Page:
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The Wizards trading for Bojan Bogdanovic pushes Sheldon McClellan even deeper on the bench.

Actually, “McClellan” is now off the team entirely.

Chase Hughes of CSN Mid-Atlantic:

Yes, the player formally known as Sheldon McClellan is now officialy Sheldon Mac. The 24-year-old returned to Houston, Texas over the past week and, with the blessing of his mother, changed his name.

Mac expects to have his jersey changed at some point and he will now be referred to in print as ‘Sheldon Mac.’ He said the reason was because ‘McClellan’ was a name he got from his father, whom he has no relationship with.

“I just added a little swag to it.”

If this makes him happier, I’m all for it.

76ers’ No. 1 pick Ben Simmons out for season

TARRYTOWN, NEW YORK - AUGUST 07:  Ben Simmons of the Philadelphia 76ers poses for a portrait during the 2016 NBA Rookie Photoshoot at Madison Square Garden Training Center on August 7, 2016 in Tarrytown, New York. NOTE TO USER: User expressly acknowledges and agrees that, by downloading and/or using this Photograph, user is consenting to the terms and conditions of the Getty Images License Agreement. Mandatory Copyright Notice: Copyright 2016 NBAE  (Photo by Nick Laham/Getty Images)
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76ers CEO Scott O’Neil guaranteed No. 1 pick Ben Simmons would play this season. Just about a week ago, Philadelphia coach Brett Brown said he expected Simmons to play this season.

But with rumor after rumor — the latest report saying his injured right foot hadn’t fully healed, even though he had participated in drills — indicating Simmons could miss the entire year, the 76ers accepted this undesirable fate.

Corey Seidman of CSN Philly:

Ben Simmons is officially out for the season, Sixers president of basketball operations Bryan Colangelo said Friday.

Simmons had a CT scan on his injured right foot Thursday in New York which showed that the foot is not yet fully healed.

He’ll have another scan in about a month, Colangelo said.

“I have always known that there was a desire to get him back on the court when healthy,” Colangelo said. “We’ve always anticipated there would be an opportunity for him to play, hopefully this season.

“But there was always the outside chance that it didn’t happen because there wasn’t complete and full healing. And we weren’t going to put Ben Simmons in a place where he was (susceptible) to a re-fracture.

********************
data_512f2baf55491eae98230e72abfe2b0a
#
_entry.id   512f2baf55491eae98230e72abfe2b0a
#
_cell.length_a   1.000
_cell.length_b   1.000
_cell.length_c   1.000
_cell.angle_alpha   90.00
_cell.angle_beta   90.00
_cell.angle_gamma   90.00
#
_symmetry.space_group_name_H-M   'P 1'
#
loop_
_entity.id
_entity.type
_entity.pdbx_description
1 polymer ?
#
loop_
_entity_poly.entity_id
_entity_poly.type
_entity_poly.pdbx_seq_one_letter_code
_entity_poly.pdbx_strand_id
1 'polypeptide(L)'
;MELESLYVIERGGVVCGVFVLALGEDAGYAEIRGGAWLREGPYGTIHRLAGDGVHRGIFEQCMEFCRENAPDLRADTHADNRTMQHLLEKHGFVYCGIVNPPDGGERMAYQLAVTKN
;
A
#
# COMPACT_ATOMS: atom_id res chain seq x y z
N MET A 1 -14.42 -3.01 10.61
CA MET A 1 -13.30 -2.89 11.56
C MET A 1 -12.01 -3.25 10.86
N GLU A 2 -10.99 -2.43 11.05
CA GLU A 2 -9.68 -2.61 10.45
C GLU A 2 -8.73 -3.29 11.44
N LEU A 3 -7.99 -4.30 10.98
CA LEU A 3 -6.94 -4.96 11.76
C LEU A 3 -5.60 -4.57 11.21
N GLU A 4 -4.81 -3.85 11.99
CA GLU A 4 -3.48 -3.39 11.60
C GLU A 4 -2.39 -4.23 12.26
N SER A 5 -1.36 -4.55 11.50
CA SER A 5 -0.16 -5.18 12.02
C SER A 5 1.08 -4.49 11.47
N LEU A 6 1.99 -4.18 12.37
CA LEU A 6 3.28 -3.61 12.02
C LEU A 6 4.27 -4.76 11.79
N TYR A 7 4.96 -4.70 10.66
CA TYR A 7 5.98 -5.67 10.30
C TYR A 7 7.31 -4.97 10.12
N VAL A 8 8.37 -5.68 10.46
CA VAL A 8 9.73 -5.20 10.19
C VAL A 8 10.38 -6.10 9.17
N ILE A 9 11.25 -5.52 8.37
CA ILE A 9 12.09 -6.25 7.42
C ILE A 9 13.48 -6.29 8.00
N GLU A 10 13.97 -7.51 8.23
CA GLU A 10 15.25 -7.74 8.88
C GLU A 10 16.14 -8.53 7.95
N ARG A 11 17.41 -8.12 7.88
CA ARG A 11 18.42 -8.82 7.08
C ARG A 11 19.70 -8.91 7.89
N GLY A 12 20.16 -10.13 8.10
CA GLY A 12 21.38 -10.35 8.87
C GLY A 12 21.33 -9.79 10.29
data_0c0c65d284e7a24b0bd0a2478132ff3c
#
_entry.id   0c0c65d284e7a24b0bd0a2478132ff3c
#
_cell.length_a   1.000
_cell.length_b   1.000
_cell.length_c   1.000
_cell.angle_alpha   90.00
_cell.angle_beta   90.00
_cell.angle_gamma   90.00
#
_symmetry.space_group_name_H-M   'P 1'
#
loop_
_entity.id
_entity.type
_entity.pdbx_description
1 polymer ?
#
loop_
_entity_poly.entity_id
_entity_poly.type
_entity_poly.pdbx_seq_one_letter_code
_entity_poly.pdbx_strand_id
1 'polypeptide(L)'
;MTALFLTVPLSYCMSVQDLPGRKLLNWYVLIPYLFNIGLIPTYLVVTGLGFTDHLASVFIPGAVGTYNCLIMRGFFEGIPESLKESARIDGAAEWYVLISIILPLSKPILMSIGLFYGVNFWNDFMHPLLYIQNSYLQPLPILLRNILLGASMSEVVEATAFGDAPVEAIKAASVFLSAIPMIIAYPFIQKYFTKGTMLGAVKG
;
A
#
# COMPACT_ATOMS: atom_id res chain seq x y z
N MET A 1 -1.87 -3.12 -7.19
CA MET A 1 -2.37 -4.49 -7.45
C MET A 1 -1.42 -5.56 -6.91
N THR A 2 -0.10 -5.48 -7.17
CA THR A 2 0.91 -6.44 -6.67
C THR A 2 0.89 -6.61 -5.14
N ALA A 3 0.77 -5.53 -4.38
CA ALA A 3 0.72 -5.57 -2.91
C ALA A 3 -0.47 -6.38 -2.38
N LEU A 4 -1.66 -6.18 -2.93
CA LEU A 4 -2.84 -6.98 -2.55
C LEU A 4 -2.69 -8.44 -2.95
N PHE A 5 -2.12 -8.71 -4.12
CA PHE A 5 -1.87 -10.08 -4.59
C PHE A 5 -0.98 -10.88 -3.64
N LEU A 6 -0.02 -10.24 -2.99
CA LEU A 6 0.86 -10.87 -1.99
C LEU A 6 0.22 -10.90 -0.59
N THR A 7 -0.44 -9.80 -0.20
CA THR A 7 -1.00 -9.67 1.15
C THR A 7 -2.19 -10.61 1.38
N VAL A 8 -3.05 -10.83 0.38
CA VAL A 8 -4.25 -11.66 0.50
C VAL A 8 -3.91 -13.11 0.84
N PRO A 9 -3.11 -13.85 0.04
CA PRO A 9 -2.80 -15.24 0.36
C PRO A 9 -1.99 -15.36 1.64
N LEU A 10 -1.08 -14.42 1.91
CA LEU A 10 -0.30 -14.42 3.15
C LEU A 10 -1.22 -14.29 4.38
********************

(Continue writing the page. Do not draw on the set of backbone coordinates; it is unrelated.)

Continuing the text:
“There are genetic things that change the healing patterns of people. So if everybody had done their research and saw that most Jones fractures took 3 to 4 months, great. But it’s not 3 to 4 months in every case, it’s 3 to 4 months in most cases.”

“He’s heartbroken. He wants to play. He wants to be out there. It’s eating him alive, I’m sure.”

Simmons follows Nerlens Noel and Joel Embiid as high first-round picks to miss their entire first professional season with the 76ers. If it weren’t for Embiid’s emergence this season, this would be an even more bitter pill to swallow for Philadelphia fans fixated on immediate on-court gains.

But Embiid has provided more than enough reason for optimism, though he’s also hurt now (just not nearly as severely).

Long-term, the 76ers must figure out how Embiid and Simmons mesh and try to develop them together. We know Embiid works well with a stretch four, but what about a dynamic passing power forward like Simmons — or a tall point guard, if that’s what Simmons become? This injury delays answering those questions.

It also raises questions about Simmons — his ability to avoid and recover from injuries. Colangelo’s comments about Simmons’ genetics are particularly eyebrow-raising.

Likewise, there should be questions about the 76ers’ handling of their players’ health. How could Simmons return to on-court work before fully healed?

Philadelphia, at various points, has tried to accelerate its rise. But properly rebuilding takes time and care. At times like this, the 76ers must remember to trust The Process.

Paul Pierce shoots back at Warriors: ‘3-1 lead oops’

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Draymond Green was harsh in trash-talking Paul Pierce last night.

Pierce and the Clippers couldn’t shut up Green on the court, as the Warriors won. But on Twitter?

Pierce responded there:

Pierce has repeatedly taken shots at the Warriors, particularly Kevin Durant. I’m not going to complain about trash-talking, but I can also see why Green would tire of this — and even try crushing Pierce last night.

But there’s apparently no way to silence Pierce.

Ty Lawson cleverly runs down clock in Kings’ win over Nuggets (video)

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The Kings traded DeMarcus Cousins for two key reasons:

  • They wanted to change their culture, and they thought jettisoning the combustible Cousins would do that.
  • They wanted to avoid conveying a top-10-protected first-round pick to the Bulls this year, which required getting a little worse in the short term.

But what if they did the former so well, it disrupts the latter?

Sacramento played with enthusiasm and savvy in a 116-100 win over the Nuggets last night. The most clever play came from Ty Lawson.

With the Kings trying to preserve a 109-94 lead with 2:38 left, Lawson took an inbound pass following a Denver basket and let the ball roll/lie on the court for 22 seconds before picking it up.

The game clock didn’t stop because the game wasn’t in the final two minutes. Neither the shot clock nor the eight-second count started because no team possessed the ball.

Denver had an extremely slim chance at erasing a 15-point with 2:38 left, but Lawson reduced those odds considerably. Eventually, Jameer Nelson — who failed for far too long to press Lawson out of this tactic — committed a frustration foul after his own basket.